There are four distinct steps involved in transforming a C source file into an executable binary: preprocessing, compiling, assembling, and linking.
In theory, each step is the responsibility of a dedicated tool: the preprocessor
cpp, the compiler
cc, the assembler
as, and the linker
ld. In practice, the compiler will happily orchestrate all four steps for us and we can build a simple C program using a single command:
$ cc -o outname program.c
We'll look briefly at each step below and outline some of the most useful options for each.
The interface we'll describe was developed originally for GCC — the GNU C Compiler — and its supporting toolchain. This interface was later mimicked by Clang which aimed to be a drop-in replacement for GCC, and so now applies to both. It's a little crufty and inconsistent but the desire for backwards compatibility means we're stuck with it for the foreseeable future.
cpp is responsible for executing
# directives and expanding macros. It takes a
.c source file as input and outputs an expanded source file, still written in C.
Preprocessed files typically aren't retained, but when they are the convention is to give them a
We can use the compiler's
-E flag to view the preprocessed source. Output is printed to standard out unless we use the
-o flag to specify an output filename.
$ cc -E program.c > program.i
The following preprocessor options are available:
||Retain source comments in output.|
||Define the named symbol before preprocessing. If the value is omitted the symbol will have a default value of 1.|
Add the specified directory to the
||Omit debugging information from the output.|
||Undefine the named symbol before preprocessing.|
cc translates a source file written in C into assembly language.
Assembly language is a human-readable representation of the binary machine code that actually runs on the computer's hardware; as such it's specific to the CPU architecture of the target system.
Assembly language files typically aren't retained but we can view them using the compiler's
-S flag which halts compilation after they've been generated.
$ cc -S program.c
This will generate a
.s assembly file for each input file provided.
as translates source files written in assembly language into executable binary code. It outputs a single
.o object file for each input file provided.
The compiler defaults to automatically deleting these object files but we can retain them using the
$ cc -c program.c
This instructs the compiler to compile and assemble the object files but stop before linking them into an executable.
Linking is the final stage of the compilation process. The linker
ld combines multiple object files into a single executable file. It also links in code from the standard library and any other external libraries referenced by the files.
The C standard library is linked in automatically. To link in a static library
libfoo.a located on the default library search path we use the
$ cc -o outname program.c -lfoo
Note that the standard
lib prefix and
.a (archive) extension are omitted. To link to a library that isn't on the default search path we have two options:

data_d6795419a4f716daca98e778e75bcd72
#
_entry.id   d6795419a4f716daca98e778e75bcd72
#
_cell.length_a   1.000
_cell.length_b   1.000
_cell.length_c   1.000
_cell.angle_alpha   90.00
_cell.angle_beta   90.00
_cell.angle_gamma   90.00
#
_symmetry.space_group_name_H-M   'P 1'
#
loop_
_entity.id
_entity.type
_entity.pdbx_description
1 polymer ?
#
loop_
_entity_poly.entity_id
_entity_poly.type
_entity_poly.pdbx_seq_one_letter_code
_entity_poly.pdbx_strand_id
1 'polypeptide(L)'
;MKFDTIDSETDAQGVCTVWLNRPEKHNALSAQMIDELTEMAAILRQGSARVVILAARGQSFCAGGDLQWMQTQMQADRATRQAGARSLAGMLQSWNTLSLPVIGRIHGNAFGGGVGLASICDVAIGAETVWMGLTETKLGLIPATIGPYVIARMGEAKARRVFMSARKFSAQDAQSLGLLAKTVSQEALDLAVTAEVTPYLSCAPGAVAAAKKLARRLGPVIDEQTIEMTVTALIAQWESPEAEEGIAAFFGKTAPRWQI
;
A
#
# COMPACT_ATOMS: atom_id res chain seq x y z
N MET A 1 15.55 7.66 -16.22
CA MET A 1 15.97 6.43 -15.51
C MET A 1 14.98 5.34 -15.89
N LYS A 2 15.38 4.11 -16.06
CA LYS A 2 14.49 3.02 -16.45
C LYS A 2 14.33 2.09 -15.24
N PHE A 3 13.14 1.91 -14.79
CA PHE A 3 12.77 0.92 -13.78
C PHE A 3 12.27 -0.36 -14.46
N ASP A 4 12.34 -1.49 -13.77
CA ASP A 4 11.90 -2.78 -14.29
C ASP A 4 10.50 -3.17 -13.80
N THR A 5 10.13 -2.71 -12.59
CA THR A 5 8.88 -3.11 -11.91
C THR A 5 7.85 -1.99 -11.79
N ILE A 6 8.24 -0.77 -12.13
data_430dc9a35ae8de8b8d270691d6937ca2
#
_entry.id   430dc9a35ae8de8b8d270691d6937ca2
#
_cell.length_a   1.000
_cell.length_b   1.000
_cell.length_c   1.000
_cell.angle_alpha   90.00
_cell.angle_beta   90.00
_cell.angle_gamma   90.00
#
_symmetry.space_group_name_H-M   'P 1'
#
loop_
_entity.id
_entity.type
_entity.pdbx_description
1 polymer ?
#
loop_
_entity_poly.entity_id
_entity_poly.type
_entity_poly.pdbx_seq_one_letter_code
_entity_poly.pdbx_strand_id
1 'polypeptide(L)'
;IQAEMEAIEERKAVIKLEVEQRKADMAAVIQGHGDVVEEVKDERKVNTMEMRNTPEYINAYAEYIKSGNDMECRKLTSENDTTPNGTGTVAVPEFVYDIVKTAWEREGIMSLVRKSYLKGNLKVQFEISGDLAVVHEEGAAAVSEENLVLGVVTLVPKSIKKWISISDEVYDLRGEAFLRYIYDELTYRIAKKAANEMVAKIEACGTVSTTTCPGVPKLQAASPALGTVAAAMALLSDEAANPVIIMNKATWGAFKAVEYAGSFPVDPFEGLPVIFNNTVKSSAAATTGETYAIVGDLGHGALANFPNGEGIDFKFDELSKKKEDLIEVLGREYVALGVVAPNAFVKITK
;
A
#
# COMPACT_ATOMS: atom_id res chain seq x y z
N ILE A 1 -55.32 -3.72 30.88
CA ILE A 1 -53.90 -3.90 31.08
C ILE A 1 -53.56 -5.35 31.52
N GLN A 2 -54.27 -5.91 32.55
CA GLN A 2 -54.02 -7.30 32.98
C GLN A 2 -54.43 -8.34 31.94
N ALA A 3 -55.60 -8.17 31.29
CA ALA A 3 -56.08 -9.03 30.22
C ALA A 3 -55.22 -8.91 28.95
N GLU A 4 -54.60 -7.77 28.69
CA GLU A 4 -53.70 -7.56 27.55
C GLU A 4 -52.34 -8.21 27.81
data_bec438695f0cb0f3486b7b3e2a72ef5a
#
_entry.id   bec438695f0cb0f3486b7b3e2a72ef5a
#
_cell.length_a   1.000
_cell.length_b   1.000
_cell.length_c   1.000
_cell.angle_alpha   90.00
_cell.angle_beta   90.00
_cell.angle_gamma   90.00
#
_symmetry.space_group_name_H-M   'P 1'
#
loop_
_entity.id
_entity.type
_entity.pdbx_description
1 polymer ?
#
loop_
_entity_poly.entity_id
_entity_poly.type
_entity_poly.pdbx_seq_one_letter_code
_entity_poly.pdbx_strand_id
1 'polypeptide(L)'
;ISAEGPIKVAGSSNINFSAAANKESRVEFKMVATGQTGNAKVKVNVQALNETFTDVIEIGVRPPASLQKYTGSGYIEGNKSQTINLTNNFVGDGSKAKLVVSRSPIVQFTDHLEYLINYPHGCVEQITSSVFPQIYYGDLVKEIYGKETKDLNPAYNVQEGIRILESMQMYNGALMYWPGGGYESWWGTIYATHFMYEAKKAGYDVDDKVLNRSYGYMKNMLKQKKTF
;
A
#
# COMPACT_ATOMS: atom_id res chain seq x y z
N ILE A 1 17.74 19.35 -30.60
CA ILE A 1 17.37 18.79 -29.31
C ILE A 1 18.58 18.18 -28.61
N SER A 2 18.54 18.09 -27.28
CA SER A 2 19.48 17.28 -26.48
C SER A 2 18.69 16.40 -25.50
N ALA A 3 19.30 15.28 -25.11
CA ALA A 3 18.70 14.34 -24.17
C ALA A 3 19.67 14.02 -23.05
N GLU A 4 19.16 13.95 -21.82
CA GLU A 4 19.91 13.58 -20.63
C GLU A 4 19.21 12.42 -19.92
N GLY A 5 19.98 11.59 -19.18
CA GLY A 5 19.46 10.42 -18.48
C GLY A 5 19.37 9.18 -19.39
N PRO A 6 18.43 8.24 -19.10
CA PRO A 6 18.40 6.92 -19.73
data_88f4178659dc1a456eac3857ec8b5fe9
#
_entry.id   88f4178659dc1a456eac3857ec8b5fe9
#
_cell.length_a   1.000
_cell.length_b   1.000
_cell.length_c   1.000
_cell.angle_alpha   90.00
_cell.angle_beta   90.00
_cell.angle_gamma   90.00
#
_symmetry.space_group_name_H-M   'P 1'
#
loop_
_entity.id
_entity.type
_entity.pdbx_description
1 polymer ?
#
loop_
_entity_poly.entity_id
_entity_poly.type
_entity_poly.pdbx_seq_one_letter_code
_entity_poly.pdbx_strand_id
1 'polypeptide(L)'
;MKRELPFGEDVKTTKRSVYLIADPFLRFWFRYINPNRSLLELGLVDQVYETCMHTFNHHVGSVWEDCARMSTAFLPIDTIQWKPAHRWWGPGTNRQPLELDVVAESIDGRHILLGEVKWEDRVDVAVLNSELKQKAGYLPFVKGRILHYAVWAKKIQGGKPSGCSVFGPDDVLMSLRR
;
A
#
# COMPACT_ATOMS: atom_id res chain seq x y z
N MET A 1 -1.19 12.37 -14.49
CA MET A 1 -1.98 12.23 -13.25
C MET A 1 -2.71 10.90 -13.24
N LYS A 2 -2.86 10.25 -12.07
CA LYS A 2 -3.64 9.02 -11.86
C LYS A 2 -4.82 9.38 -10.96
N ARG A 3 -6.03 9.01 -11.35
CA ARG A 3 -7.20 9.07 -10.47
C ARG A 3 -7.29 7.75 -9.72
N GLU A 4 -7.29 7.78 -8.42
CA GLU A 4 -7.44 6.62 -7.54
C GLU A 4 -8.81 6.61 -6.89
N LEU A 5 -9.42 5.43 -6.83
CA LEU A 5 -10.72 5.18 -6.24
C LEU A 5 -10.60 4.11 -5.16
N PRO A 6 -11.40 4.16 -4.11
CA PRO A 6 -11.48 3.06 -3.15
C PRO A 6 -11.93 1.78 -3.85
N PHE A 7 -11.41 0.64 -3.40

We can specify the library's full filepath as if it were a source or object file:
$ cc -o outname program.c /path/to/lib/libfoo.a
We can add the containing directory to the search path using the
$ cc -o outname program.c -L/path/to/lib -lfoo
Note that libraries should be specified after the source or object files that reference them.
The compiler will happily accept multiple input files in varying stages of compilation:
$ cc -o outname src.c asm.s obj.o
In this case
src.c will be compiled and assembled,
asm.s will be assembled, and the two resulting object files will be linked with
obj.o into an executable.
Warnings & Standards
Turn on compiler warnings with the following flags:
-Wall -Wextra --std=c99 --pedantic
-Wextra flags turn on most of the compiler's available warnings. The
--std=c99 flag instructs the compiler to use the C99 standard — available options include
c11. The final
--pedantic flag turns on a number of additional warnings specific to the particular standard chosen.
Warnings can be turned off individually, e.g.
will turn off warnings about unused parameters.
Compiling Static Libraries
A static library is simply a collection or archive of object files. Static libraries are created using the
ar (archiver) tool and by convention are given a
lib prefix and a
$ ar -rv libfoo.a *.o
Static libraries are built into the executable at compiletime — they do not have to be present on the system at runtime.
Compiling Dynamic Libraries
A dynamic or shared object library is a special collection of object files that can be loaded by a program at runtime. Dynamic libraries are created using the compiler's
--shared flag and by convention are given a
lib prefix and a
$ cc --shared -o libfoo.so *.o
Dynamic libraries can be used in two ways:
An executable can be linked against a dynamic library at compiletime. Multiple executables can then share a single library instance, which must be available on the system at runtime.
An executable can dynamically load and unload library files at runtime using the system's dynamic linking functions. Libraries used in this way can form the basis of a plugin system for an application.